In 2000, the Grants purchased their first racehorse. When that horse began winning races, the excitement propelled them to begin building a horse breeding and racing enterprise that today includes a horse farm, a training center and substantial racing and breeding stock – an impressive operation that provides employment for many in the South Carolina, Kentucky and Pennsylvania regions. Through it all, there was one thing about the horse business that bothered Stuart Grant.

“When my horses were being examined by the veterinary staff, I couldn’t always understand everything the vets were telling me — and I hated that,” he said. “I decided that I wanted to continue my education by taking pre-veterinary courses that would help me better understand the horses.”

In fall 2009, Grant gave up his position as an adjunct professor of law at Widener University School of Law and enrolled as a part-time student at UD, taking courses in animal science. A year and a half later, Delaware Gov. Jack Markell nominated Grant to the University’s Board of Trustees.

It is Grant’s subsequent relationship as a UD Trustee and student, as well as his enduring commitment to the horse breeding and racing industries, that prompted the Grants’ recent $1 million gift to CANR. The gift is most welcomed by the leadership of the college.

“The Grants’ gift will allow us to grow enrollment and interest in the college, which is a major priority at this time,” said CANR Dean Mark Rieger. “Though it will be open to students within CANR, we hope the equine minor also will attract students from outside the college. In doing so, the equine minor will allow non-CANR students to learn more about our college and career opportunities, which are plentiful and rewarding.”

Grant agrees, and said he foresees many students not currently involved in CANR being drawn to the college by the new equine studies minor. “More than half of the current members of the University’s equestrian team are majoring in disciplines outside of the College of Agriculture and Natural Resources,” he said. “They may be business majors or health and human development majors, but their love of horses will likely compel them to pursue this minor as a complement to their existing studies.”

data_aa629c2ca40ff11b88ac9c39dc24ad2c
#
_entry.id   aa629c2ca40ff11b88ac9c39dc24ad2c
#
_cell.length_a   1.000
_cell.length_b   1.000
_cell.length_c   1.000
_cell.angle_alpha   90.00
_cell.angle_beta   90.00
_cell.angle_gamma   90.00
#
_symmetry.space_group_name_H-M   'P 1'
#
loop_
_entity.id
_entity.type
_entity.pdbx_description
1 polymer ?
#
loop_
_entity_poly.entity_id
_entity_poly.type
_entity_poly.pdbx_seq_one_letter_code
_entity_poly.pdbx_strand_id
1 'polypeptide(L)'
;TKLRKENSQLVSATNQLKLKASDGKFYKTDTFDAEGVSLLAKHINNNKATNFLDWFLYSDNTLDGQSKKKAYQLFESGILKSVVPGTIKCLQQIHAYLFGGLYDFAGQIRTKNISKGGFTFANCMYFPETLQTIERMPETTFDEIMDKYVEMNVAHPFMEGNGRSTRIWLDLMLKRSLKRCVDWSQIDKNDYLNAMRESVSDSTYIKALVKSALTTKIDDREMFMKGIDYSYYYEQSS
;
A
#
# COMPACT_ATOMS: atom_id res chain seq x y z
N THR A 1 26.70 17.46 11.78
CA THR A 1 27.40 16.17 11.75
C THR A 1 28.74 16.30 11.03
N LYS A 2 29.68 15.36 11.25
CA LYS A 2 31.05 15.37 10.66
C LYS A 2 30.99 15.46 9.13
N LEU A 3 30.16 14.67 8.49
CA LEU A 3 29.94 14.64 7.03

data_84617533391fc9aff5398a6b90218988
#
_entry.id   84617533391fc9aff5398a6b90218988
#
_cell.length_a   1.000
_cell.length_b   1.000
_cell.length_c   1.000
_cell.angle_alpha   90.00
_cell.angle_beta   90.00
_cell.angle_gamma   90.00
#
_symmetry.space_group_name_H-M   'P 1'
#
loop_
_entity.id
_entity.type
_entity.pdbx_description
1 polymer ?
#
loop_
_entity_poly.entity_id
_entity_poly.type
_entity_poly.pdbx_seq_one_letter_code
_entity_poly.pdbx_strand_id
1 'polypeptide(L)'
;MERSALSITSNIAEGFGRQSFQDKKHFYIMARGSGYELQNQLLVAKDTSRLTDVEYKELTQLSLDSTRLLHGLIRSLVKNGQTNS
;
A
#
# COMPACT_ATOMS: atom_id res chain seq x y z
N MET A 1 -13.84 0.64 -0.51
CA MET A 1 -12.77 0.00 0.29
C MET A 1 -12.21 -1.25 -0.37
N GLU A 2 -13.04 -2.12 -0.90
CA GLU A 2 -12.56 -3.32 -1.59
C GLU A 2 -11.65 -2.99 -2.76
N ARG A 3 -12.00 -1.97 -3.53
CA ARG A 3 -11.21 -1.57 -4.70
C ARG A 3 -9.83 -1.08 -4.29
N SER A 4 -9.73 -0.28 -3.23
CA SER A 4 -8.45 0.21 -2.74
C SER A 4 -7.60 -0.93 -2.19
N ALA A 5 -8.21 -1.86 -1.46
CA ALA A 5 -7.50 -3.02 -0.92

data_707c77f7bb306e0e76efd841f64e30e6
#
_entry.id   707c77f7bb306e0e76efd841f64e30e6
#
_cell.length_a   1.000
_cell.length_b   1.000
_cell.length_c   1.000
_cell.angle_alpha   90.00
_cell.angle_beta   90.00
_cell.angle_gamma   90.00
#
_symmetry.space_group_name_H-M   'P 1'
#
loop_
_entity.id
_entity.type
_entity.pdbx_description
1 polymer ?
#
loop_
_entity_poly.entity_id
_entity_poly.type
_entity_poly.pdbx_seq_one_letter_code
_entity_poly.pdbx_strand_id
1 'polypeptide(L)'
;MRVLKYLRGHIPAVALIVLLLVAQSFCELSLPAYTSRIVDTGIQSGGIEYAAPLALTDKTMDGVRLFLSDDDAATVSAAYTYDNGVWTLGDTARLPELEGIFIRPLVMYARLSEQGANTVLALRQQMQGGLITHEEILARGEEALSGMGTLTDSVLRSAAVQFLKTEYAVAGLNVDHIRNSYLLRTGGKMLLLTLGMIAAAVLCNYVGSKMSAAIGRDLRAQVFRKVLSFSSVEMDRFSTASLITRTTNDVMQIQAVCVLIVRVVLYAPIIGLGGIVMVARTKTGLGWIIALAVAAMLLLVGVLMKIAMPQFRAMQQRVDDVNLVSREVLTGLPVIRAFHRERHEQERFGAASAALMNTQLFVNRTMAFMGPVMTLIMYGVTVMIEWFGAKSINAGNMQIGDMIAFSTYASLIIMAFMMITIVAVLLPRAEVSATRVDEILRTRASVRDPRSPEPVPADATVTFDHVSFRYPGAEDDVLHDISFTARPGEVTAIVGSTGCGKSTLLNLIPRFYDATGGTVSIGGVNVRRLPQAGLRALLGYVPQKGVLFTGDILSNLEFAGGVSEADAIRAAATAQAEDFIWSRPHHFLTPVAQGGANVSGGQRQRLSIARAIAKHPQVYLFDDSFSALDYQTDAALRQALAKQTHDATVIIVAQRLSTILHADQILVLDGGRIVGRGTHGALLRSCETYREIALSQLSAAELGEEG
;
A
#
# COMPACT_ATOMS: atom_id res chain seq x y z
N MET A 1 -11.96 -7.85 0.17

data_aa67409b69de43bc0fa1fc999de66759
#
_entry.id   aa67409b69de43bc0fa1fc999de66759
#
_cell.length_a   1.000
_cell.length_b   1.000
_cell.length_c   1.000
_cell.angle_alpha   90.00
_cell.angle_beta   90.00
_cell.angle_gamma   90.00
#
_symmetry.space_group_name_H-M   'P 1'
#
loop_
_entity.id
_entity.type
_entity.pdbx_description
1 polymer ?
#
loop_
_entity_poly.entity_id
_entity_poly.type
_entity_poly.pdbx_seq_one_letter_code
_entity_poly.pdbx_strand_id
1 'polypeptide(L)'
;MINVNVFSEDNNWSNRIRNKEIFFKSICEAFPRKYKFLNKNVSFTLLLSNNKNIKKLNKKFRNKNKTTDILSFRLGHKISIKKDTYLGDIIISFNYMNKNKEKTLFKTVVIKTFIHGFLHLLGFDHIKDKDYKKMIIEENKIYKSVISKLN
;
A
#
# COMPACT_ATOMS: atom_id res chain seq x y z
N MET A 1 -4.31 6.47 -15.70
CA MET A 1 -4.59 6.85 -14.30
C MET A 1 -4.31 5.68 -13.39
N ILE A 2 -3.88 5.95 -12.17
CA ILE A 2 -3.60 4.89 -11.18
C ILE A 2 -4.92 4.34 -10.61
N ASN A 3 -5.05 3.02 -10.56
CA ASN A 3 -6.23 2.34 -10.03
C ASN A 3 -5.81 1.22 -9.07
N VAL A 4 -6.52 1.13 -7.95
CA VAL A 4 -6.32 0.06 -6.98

The mid-Atlantic region, in which UD is located, is home to a flourishing horse industry, including thoroughbreds, standardbreds and Arabians. This makes an equine studies minor a logical and welcome addition to the UD curriculum.

One person who welcomes the addition of the equine studies minor to UD is student Samantha Rosser of Amityville, N.Y., a senior. An animal science major and member of the UD equestrian team, Rosser is a lifelong animal lover who has been riding horses for the past 13 years. As she begins applying to graduate programs in animal behavior, Rosser is keenly aware of the opportunities this new minor will create for future UD students.

“The creation of an official equine minor will encourage students to expand their areas of study,” said Rosser. “I think it will provide a great opportunity for students to learn more about horses. The University has great resources in the equine industry, and with the addition of this new minor and more courses, I believe CANR will augment its appeal to prospective students.”

Article by Shannon Pote

Photo by Danielle Quigley

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Gelb Receives Poultry Research Award

August 21, 2012 under CANR News

Jack Gelb, Jr., chair of the Department of Animal and Food Sciences, was awarded The Bruce W. Calnek Applied Poultry 
Research Achievement Award at the 2012 Annual Meeting of the American Association of Avian Pathologists (AAAP). The award is presented annually by the AAAP to an individual in recognition of their outstanding research contributions resulting 
in a measurable and practical impact on the control of important diseases of poultry.

Gelb was honored for his work related to the control avian infectious bronchitis virus, an important respiratory disease of chickens.

The Bruce W. Calnek Applied Poultry Research Achievement Award was first presented in 2004 as a result of a gift from 
Bruce Calnek of Cornell University.